The book value of assets at June 2015 is of little relevance, nor is the gearing ratio based on that book value. AGL and Origin aren’t hydro generators after a period of drought so why introduce them into the picture? The crucial question is the interest cover provided by operating cash and whether there’s any left over for annual capex. Why not explain this to the curious instead of a one line assertion about profits resuming in the 2018/19 year? Maybe  include the costs of fixing the interest rate portion of the Basslink facility fee, the Macquarie swap deal, to get a more accurate assessment of interest cover?

The factors that will impact on the revised book value of generation assets are given a good coverage:

“As in previous years, the valuation will take into account a range of factors, of which the need to rebuild storages is but one. Given the long life of the assets, the valuation will also be impacted by current and forecast energy and large-scale generation certificate prices, and estimates regarding the level of investment required to appropriately maintain the assets. While the reduction of generation to rebuild storages will, in isolation, have a downwards influence on the valuation of assets, the final valuation figure included in the annual accounts will be the product of a number of factors.”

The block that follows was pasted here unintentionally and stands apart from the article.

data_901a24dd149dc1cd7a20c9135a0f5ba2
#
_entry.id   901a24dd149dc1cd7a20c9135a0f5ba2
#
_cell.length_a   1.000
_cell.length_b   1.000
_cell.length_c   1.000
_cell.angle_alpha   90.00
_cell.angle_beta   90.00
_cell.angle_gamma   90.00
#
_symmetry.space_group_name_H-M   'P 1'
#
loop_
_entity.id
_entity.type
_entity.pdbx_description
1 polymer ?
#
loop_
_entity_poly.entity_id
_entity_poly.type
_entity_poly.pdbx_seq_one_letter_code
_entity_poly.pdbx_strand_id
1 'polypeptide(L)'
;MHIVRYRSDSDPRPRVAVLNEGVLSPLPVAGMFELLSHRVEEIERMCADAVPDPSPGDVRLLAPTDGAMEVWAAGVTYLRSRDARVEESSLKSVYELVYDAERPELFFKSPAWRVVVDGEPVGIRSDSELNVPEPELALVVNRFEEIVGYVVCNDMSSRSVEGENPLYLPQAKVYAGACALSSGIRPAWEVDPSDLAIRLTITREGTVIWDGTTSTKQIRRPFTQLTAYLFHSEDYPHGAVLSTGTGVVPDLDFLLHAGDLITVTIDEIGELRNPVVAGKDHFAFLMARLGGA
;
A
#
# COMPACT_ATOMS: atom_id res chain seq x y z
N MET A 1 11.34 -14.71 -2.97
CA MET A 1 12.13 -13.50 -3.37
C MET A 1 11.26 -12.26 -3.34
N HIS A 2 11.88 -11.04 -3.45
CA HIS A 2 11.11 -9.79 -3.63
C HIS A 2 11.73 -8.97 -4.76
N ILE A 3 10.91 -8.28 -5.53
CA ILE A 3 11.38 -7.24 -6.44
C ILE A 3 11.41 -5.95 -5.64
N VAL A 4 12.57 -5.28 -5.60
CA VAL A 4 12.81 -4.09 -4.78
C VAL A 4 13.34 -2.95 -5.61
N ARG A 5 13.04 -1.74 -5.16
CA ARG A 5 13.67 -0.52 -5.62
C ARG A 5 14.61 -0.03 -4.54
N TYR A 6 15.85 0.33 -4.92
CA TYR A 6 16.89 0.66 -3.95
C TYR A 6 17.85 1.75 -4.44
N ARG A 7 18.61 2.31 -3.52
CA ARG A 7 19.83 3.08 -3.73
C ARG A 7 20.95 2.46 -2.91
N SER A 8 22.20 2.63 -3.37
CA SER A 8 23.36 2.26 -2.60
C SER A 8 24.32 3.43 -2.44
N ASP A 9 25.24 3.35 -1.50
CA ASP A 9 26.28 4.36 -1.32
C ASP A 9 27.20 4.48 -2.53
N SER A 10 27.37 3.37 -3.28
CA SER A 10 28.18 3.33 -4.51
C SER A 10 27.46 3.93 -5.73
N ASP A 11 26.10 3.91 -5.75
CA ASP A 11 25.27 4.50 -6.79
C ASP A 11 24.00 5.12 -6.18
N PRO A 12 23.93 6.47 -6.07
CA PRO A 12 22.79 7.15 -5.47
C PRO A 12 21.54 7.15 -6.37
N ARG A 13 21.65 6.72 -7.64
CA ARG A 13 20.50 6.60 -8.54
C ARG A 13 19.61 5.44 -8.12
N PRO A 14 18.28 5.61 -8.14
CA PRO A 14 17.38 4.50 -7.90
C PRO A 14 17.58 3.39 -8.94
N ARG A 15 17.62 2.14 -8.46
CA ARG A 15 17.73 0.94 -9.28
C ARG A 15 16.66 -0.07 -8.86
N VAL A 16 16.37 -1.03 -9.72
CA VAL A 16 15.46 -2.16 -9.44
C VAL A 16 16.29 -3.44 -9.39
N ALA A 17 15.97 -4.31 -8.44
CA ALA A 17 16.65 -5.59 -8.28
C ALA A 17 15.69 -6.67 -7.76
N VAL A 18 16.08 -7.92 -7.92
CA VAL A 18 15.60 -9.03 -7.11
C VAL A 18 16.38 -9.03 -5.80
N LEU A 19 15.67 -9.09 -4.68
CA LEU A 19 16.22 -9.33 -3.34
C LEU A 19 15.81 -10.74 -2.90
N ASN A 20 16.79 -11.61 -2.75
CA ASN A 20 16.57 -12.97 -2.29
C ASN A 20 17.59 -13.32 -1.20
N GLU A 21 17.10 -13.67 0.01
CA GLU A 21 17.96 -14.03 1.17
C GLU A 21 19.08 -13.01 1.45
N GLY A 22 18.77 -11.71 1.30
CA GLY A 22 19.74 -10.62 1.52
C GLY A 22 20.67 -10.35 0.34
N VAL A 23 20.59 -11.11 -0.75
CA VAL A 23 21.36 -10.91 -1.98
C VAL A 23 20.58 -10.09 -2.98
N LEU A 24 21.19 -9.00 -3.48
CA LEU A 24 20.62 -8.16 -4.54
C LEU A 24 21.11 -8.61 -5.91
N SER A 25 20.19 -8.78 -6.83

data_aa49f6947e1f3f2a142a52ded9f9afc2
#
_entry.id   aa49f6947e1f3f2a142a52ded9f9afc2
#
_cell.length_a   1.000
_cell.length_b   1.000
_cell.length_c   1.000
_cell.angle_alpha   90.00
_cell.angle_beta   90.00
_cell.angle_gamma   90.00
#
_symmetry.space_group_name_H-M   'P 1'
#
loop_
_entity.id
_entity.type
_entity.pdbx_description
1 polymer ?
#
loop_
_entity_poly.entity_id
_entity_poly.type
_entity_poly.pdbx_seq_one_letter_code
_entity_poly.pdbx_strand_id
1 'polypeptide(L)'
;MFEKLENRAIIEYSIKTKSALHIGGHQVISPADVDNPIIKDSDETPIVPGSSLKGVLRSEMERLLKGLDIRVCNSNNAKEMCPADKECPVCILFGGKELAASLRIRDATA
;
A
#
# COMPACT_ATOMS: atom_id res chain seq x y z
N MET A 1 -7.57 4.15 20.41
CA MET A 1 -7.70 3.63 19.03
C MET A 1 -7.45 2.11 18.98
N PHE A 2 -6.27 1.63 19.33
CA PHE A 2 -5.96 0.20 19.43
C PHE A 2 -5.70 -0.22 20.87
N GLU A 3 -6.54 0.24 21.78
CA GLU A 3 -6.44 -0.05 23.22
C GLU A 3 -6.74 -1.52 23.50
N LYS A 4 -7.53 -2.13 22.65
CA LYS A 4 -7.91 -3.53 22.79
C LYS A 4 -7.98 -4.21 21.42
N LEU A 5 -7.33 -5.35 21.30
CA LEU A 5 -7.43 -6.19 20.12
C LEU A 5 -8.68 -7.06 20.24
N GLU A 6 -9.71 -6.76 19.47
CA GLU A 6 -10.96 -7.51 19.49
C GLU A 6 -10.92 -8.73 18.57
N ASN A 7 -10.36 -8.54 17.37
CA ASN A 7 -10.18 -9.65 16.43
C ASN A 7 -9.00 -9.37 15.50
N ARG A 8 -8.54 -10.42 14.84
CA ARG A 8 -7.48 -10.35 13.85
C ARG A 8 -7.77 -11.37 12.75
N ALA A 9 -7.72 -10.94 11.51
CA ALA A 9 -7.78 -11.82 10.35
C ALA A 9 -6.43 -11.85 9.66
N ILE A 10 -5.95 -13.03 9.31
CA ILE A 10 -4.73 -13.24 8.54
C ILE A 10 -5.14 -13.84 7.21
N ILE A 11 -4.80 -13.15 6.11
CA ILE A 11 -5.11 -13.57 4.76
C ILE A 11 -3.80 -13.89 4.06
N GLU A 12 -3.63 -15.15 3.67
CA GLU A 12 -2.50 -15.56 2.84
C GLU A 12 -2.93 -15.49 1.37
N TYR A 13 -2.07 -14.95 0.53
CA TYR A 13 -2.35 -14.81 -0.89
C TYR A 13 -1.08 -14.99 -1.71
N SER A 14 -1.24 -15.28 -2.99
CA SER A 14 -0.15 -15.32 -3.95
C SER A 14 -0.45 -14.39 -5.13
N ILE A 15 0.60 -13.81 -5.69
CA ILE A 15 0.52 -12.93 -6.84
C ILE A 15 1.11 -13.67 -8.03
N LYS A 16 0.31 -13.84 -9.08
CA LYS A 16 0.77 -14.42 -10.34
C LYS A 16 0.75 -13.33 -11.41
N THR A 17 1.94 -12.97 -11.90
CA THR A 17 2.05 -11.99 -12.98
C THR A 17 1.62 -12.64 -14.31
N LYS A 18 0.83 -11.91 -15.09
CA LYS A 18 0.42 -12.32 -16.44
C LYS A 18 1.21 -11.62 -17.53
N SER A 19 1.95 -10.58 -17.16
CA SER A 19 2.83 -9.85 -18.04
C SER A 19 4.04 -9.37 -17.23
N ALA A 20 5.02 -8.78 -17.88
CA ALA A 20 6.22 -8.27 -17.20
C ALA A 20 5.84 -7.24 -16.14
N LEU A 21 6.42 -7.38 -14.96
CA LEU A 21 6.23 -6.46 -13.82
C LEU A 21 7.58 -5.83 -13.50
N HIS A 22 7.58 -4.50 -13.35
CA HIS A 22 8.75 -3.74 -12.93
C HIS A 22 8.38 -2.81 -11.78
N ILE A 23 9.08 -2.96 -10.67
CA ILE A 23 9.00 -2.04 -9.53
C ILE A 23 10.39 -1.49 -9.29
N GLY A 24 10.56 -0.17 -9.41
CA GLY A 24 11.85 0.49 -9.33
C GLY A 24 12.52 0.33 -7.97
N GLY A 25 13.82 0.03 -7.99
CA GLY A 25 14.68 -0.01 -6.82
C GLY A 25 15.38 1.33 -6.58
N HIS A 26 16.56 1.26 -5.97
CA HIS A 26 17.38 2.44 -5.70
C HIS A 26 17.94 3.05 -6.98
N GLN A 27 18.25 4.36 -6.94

Except there’s no mention of the fact that asset values will have to be written down further if the cause of  the outage remains unknown and the link is not fully restored and capable of fully delivering what was originally intended .

The following would have left a few readers puzzled:

“Another issue that has been used to question our financial strength was last year’s debt transfer to Hydro Tasmania of $205 million from TasNetworks. What is not said is that amount counterbalanced what had been transferred to Hydro Tasmania in 2012-2013 when we were given responsibility for the Tamar Valley Power Station.”

Talk about a debt transfer from TasNetworks and a counter balance to the transfer of the Tamar Valley Power Station (from Aurora Energy incidentally) might make sense to Mr Davy but is pretty confusing for most readers. Sure the amount of $205 million originally came from TasNetworks but from Hydro’s viewpoint it was a cash injection used to pay a $118.5 million dividend to the government with the rest used to fund capex which couldn’t be met from operating cash flow. The transaction didn’t highlight Hydro’s financial weakness, rather the shareholder’s greed. But I guess the CEO can’t say that.

The CEO’s contribution, the first real attempt in five months to accurately and factually describe the financial ramifications of the Basslink outage was more honoured in the breach than the observance.

It was anything but reassuring.

1 comment:

  1. Good commentary John. Poor Mr Davey! Caught between his political masters and a disbelieving public. What can he do but consult his legal team and write a bunch of gobbledegook that left no one the wiser. Thank goodness we have your sharp eye and keen mind to cast a light into the mists and shadows of public administration in Tasmania.